When a US president leaves the White House, stories are often told about the tricks his aides play on the incoming regime. It is said that a decade ago, when the Democrat Bill Clinton gave way to the Republican George W Bush, Bush's underlings found the letter W - the initial that distinguished Bush from his father - mysteriously removed from computer keyboards, and that fax and telephone lines had been disconnected, just to cause annoyance.
Rafa Benitez, the head coach of Inter Milan, must feel something similar has happened to him. The office he occupies, the one where Jose Mourinho until recently dwelled, is decorated with the last European Cup, the previous five Serie A titles, the Coppa Italia; his squad shows a list of international stars.
But something is malfunctioning; the operational infrastructure wheezing. Inter's 1-0 defeat in the Milan derby has left Benitez's team fifth in the table, six points behind the leaders, who happen to be their neighbours and fiercest rivals.
Benitez cites, with some justification, an unusually heavy toll of injuries for this latest setback in a poor run of form.
One such absence is easily blamed for the loss to AC Milan. Walter Samuel, the rugged Argentine central defender, is out for the best part of the rest of the season, and it was Samuel's replacement who made the error that settled the derby.
Marco Materazzi made a poor challenge on Zlatan Ibrahimovic that earned Milan a fifth-minute penalty. Ibrahimovic scored it. Materazzi is 37 years old. Sunday was his first start under Benitez. "It's not as if he was making his debut," remarked Benitez, anticipating criticism. "He's a footballer with so much experience. And how many errors did he make? One. The problem was with the whole defence, not Marco."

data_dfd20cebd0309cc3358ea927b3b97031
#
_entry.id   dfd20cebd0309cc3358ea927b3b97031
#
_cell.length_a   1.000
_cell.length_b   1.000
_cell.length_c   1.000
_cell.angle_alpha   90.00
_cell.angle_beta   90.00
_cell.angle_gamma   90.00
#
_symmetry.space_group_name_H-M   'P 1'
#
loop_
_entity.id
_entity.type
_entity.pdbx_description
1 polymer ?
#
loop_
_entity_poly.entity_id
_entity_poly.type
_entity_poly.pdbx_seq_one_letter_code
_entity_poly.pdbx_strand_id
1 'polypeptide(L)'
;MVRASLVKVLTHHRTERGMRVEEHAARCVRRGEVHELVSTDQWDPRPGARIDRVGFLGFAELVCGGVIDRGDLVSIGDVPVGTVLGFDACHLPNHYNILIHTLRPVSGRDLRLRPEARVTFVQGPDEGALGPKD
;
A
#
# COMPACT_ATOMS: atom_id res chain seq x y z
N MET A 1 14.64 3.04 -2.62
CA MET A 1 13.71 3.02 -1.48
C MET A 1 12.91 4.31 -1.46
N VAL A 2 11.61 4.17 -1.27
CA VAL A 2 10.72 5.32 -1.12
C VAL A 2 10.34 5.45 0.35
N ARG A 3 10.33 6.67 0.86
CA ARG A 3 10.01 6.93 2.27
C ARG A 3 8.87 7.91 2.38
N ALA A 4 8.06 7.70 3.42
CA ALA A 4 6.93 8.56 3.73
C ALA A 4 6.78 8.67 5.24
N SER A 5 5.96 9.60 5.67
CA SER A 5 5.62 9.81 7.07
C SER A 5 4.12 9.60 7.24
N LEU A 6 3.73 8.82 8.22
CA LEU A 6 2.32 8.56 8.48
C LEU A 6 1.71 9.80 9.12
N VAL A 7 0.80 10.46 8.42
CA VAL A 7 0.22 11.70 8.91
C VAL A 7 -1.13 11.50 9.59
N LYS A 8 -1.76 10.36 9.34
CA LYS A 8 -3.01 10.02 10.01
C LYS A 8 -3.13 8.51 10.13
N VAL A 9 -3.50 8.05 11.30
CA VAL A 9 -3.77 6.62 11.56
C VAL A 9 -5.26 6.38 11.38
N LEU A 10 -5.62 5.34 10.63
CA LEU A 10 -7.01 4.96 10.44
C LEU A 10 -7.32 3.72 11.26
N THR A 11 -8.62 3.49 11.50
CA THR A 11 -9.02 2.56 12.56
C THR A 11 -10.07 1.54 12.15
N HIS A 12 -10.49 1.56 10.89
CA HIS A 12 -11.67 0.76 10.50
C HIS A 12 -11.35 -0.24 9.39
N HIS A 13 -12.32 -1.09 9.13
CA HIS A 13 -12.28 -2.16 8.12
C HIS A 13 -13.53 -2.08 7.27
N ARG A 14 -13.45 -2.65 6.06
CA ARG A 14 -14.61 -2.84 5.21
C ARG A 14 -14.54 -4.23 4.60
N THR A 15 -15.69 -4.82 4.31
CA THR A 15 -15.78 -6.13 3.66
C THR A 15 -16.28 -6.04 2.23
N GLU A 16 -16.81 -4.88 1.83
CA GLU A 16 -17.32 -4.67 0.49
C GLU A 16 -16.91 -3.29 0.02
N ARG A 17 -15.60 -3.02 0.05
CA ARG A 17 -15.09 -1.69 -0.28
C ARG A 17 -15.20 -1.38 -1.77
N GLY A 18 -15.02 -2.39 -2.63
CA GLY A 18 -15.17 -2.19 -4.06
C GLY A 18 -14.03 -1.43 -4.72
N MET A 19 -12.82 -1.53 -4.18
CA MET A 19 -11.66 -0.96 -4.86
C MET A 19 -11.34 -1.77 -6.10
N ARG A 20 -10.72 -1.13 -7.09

At least Benitez has learned that Materazzi, for all that he contributes rarely on the field, is a key political ally for any Inter head coach.
Mourinho - the Clinton to Benitez's George W Bush - used to use Materazzi sparingly but praised him at every opportunity. That was typical. Mourinho cultivated relationships with Inter's players in a way that, mostly, inspired their loyalty and had them raise their game.
But he also left them tired, inevitably, because in winning the three trophies available to them during the last campaign, Inter played an awful lot of football.
Then most of the senior players went off to the World Cup, several reaching the knockout stages with their countries. That created further conditions for chronic fatigue.
"There are players who are not at the level they were last year," added Benitez.
Materazzi, withdrawn just after an hour against Milan with a muscle problem, has now joined Samuel, goalkeeper Julio Cesar, full-back Maicon, midfielders Thiago Motta, Sulley Muntari and MacDonald Mariga on the injury list, with yet more games to be played at the Club World Cup in Abu Dhabi next month.
Esteban Cambiasso is continuing his recovery from injury and at various times this term Benitez has been unable to call on Javier Zanetti and Diego Milito. "Last season," Benitez added, "Inter won a lot matches with late goals, through Milito."
That sort of stamina, he senses, is now lacking: Inter faced a Milan reduced to 10 men for the final half-hour and still they could not make it count.
Age is not with them, either. Milan are often caricatured as a club trying to make Peter Pans out of players approaching middle-age, but the Inter starting XI had more men over 30 than their opponents. Mourinho may have kept Inter's engines running vigorously, but the needle on their petrol meters were flicking into the red by the time he left the vehicle in Benitez's parking bay.